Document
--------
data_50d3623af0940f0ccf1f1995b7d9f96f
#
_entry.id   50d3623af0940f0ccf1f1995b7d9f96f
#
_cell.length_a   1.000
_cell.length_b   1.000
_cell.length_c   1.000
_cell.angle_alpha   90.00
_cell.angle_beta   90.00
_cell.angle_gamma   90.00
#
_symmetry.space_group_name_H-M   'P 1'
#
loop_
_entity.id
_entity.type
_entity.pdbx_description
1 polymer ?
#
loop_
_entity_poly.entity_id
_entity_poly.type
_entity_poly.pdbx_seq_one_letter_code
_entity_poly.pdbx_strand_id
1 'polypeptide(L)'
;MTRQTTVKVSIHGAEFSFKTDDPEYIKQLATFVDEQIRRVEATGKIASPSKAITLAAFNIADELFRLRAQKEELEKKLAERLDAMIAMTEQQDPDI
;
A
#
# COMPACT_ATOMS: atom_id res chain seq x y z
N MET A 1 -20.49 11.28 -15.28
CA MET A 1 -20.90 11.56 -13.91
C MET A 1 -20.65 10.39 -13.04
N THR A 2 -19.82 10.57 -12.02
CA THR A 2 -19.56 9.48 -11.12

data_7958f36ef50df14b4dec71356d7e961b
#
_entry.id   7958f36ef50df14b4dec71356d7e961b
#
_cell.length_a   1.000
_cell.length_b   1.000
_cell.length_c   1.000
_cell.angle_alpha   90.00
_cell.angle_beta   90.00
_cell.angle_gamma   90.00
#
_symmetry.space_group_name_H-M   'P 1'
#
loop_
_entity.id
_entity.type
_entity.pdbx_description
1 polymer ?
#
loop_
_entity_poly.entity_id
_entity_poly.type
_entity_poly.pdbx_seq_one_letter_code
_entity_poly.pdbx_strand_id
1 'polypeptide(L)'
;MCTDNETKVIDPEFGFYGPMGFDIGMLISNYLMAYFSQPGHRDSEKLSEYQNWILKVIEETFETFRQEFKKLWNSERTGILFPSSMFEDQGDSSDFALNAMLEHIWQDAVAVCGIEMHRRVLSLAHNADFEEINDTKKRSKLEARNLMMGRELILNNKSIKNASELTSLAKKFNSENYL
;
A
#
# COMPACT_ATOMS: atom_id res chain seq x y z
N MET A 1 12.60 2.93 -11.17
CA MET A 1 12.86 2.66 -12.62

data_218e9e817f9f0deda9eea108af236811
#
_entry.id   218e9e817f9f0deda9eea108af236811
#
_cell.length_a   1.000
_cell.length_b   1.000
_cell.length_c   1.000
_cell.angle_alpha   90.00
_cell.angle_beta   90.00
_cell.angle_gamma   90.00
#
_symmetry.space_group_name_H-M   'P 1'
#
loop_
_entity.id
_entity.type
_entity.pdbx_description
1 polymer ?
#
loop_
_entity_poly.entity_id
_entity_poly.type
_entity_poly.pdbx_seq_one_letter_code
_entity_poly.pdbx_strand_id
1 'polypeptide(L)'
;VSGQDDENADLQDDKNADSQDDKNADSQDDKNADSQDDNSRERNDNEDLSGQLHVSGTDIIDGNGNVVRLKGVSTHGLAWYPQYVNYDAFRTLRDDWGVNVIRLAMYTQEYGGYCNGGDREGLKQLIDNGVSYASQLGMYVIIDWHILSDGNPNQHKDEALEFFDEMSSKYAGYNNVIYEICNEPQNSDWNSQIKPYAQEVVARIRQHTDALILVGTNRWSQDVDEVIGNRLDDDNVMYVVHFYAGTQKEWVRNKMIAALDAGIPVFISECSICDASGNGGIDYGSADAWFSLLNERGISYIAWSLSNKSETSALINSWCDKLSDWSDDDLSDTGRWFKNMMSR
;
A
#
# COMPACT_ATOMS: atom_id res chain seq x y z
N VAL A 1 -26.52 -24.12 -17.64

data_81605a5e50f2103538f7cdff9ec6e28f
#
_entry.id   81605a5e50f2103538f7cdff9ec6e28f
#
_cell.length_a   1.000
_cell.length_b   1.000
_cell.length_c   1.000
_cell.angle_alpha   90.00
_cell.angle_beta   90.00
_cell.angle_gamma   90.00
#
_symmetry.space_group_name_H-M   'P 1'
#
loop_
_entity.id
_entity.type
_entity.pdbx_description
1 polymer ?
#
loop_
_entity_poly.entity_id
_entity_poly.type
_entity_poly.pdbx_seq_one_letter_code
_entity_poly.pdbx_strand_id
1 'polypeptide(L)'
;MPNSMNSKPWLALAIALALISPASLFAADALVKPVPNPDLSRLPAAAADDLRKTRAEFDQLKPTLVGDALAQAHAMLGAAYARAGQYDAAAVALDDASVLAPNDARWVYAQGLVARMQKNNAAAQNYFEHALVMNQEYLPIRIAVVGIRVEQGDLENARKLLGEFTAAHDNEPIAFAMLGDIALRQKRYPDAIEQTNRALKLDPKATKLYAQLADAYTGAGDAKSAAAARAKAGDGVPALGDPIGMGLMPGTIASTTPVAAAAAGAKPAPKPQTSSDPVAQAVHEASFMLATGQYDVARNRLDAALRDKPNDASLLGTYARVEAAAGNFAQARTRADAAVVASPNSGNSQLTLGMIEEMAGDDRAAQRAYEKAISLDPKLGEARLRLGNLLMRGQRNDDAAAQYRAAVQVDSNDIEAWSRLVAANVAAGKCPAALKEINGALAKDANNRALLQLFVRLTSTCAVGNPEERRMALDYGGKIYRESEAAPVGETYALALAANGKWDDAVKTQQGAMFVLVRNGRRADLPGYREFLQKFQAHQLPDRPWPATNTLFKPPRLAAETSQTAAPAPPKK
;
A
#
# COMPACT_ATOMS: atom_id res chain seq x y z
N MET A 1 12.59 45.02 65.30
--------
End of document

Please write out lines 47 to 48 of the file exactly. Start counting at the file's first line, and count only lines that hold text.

_symmetry.space_group_name_H-M   'P 1'
#